Two years ago when the coalition government tried to hive off the well-respected, 150-year-old agency which records the ownership of all land and property in England and Wales, we worked with politicians, and housing industry and legal professionals to successfully make the case for continued public ownership.
Shelving its proposal in July 2014, the government revealed only 5% of respondents to its consultation agreed it would make the Land Registry more efficient and effective, and admitted: “Overall, across virtually all respondents, it was suggested that a case for change had not been made.”
The major concerns expressed then, still remain: that the Land Registry is successful, popular and trusted; it is self-financing and crucial to the property market; and no case can be made for putting this at risk by introducing the profit motive into the sensitive area of state registration of land.
The government cynically launched its new consultation just as MPs broke for their Easter recess on 24 March. The consultation is due to end on 26 May so we are asking everyone to urgently email their MP to invite them to a PCS briefing in parliament on 27 April.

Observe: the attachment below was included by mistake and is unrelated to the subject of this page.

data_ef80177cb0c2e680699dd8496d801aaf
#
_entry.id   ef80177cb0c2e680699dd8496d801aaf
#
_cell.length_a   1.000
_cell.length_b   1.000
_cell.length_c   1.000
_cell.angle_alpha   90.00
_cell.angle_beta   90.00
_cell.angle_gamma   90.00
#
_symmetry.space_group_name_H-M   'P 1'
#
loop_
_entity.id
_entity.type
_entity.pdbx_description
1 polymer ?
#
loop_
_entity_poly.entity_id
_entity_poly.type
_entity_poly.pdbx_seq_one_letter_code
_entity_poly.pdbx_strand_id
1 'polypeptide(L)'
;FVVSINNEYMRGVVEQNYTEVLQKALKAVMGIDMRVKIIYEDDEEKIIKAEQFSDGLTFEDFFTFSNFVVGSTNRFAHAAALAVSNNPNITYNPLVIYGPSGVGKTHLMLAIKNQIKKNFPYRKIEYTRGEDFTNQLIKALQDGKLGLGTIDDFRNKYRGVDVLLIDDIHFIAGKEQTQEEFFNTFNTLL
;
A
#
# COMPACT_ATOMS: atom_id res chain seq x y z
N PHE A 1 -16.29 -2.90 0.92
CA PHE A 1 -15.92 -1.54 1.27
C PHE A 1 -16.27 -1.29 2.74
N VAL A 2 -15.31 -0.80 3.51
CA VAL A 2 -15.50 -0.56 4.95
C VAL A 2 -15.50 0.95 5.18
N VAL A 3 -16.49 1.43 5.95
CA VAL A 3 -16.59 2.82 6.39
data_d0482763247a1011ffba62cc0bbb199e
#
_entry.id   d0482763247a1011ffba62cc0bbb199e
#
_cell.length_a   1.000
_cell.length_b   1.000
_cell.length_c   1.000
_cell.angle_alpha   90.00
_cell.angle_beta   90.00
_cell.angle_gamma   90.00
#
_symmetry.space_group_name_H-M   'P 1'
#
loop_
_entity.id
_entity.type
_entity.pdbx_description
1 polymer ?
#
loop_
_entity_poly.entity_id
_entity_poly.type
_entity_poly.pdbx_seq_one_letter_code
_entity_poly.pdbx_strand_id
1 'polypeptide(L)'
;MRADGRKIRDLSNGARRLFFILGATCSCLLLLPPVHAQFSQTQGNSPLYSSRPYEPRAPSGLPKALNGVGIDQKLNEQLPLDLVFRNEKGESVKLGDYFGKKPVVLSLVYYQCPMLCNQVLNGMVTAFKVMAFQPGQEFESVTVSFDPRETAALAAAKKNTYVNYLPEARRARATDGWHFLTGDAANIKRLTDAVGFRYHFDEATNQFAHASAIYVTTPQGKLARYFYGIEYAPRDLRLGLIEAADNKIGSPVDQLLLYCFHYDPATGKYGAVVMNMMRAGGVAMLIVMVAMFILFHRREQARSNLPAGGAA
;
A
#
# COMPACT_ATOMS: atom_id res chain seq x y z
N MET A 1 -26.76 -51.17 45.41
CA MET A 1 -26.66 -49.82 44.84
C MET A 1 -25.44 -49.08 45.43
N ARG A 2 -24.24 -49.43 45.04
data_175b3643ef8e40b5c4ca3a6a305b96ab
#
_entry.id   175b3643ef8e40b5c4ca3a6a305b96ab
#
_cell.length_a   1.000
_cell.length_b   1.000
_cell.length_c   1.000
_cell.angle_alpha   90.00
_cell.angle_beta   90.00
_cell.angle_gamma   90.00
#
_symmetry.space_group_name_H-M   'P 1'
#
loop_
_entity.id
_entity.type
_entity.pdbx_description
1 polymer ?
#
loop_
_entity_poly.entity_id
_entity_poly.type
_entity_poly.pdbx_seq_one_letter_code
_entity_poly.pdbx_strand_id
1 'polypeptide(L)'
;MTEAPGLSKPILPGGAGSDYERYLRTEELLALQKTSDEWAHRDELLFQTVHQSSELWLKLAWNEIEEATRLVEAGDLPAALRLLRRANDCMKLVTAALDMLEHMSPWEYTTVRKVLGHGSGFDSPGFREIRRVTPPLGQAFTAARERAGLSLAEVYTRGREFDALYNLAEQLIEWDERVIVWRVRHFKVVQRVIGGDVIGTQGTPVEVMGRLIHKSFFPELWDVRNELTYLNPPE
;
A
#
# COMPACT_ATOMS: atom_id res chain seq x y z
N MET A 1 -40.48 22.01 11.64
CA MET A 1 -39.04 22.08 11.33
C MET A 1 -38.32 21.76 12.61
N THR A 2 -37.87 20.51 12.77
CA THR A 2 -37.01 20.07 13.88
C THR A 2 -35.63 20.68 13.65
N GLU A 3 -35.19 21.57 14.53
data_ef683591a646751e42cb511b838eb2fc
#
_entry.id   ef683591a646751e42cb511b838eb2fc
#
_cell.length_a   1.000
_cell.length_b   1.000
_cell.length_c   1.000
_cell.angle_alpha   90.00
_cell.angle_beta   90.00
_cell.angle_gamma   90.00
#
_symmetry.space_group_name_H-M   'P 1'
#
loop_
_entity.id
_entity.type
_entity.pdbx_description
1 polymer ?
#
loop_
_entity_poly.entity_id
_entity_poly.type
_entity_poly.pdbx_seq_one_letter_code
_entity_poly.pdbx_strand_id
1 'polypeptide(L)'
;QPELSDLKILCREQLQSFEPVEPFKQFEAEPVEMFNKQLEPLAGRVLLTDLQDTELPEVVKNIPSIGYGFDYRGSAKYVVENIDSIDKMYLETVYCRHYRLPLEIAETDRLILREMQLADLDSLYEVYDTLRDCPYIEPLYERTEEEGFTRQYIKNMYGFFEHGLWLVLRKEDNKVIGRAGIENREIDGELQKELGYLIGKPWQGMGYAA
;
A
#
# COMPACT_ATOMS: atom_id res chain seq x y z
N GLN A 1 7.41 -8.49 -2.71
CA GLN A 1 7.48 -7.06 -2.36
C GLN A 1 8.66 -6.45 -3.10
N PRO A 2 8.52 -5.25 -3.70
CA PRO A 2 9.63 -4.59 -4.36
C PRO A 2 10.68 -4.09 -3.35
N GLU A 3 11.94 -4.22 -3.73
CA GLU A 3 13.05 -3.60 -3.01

More than 165,000 people have also signed a 38 degrees petition against the sell-off, started by solicitor James Ferguson, to call on chancellor George Osborne to stop the sell-off.
James says in the introduction to the petition that “if private companies get their hands on the Land Registry they’ll have one thing on their minds – profits. This could mean a hike in price for all of us, or a fall in standards because of cost-cutting measures.” He stresses that “the Land Registry is a public service that is self-funding and is not a drain on public finance. There’s no need to sell it off to the highest bidder.”